January 18, 2016
Editor’s note: we’re sharing the story of the Chatterton family this week, who were gracious in revealing their story of loss, grief and rebuilding, following Greg Chatterton’s death in 2012.
What happens when your husband of 35 years is suddenly gone? The big and the difficult are hard to put words to - and changes are inevitable.
The biggest change?
“I see life going on,” Charlotte Chatterton says today. “You think life should stop but it just continues. Your faith grows in size, because you just have to go on.
Live from the combine during the 2015 harvest, Erin (Chatterton) Featherlin welcomed her mom, Charlotte Chatterton (far right) and Charlotte’s sister, Theresa Pierce.
“I think sometimes that maybe Greg wouldn’t like this or that. But decisions have to be made and sometimes that means change. Eventually, you feel better about that,” she adds.
Her family was conscious of all those changes, too. Even about pulling into the drive on the home farm, where Charlotte lives. “There were times I thought, ‘should we pull in the driveway with the combine?’ I didn’t want to hurt her,” says Deanna, Charlotte’s sister-in-law.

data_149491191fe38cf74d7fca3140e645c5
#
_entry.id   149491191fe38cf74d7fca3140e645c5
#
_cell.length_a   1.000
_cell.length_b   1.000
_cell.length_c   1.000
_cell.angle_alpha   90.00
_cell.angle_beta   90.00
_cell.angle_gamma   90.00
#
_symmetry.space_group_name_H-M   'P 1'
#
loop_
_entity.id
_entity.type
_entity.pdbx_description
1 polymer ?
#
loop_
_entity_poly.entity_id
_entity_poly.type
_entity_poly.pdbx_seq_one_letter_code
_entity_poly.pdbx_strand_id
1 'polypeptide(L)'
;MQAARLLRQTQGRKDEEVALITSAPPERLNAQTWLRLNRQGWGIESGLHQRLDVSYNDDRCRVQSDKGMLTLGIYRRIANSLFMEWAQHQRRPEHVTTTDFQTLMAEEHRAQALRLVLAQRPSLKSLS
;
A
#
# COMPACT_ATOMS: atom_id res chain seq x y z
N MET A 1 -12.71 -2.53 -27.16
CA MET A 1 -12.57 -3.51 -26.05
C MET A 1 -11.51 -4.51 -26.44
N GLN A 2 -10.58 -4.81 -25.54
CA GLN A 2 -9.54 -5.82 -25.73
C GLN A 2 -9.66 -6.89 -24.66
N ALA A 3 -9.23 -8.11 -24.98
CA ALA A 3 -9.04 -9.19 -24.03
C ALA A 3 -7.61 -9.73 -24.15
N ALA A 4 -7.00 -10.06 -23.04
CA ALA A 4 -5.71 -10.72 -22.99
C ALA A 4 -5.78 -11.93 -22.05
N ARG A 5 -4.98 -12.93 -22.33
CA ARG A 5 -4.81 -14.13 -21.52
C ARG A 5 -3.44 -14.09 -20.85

Her daughter, Erin concurs. “That was a tough transition over the last four years. We were making changes that I knew would be uncomfortable to my mom. I was protective of her and her emotions and how it might make her feel.”
So protective that Erin would strategically plan her attempts to gather farm mail: riffling through it when Charlotte wasn’t looking, or running over when she knew her mom was busy.
“As funny and stupid as it is, it was very serious,” Erin says today. “I wanted to protect my mom.”
Looking back, Charlotte smiles, unaware but grateful.
She’s observed that farming is unique, with so many involved and all right in front of you. “There were times in the beginning when I didn’t want to see the farming going on,” Charlotte says, wondering what it would be like for a woman whose husband ran a corporation or some other business.
“I wouldn’t have to watch someone sit at his desk.”
But this past fall, she came around, stepping back into the combine for the first time.
“For a long time, I didn’t like the smell of the tractor inside, and I hated the smell of diesel and dirty farming clothes – all the things that brought him back to me. There was a time when I felt like I needed to separate,” Charlotte says.
“And now I’m riding in the combine, with my sister and daughter. I’ve come around!”
Chatterton Family: A corn field conversation
Chatterton Family: Protecting the hurting
Chatterton Family: Opportunity, and other strange words
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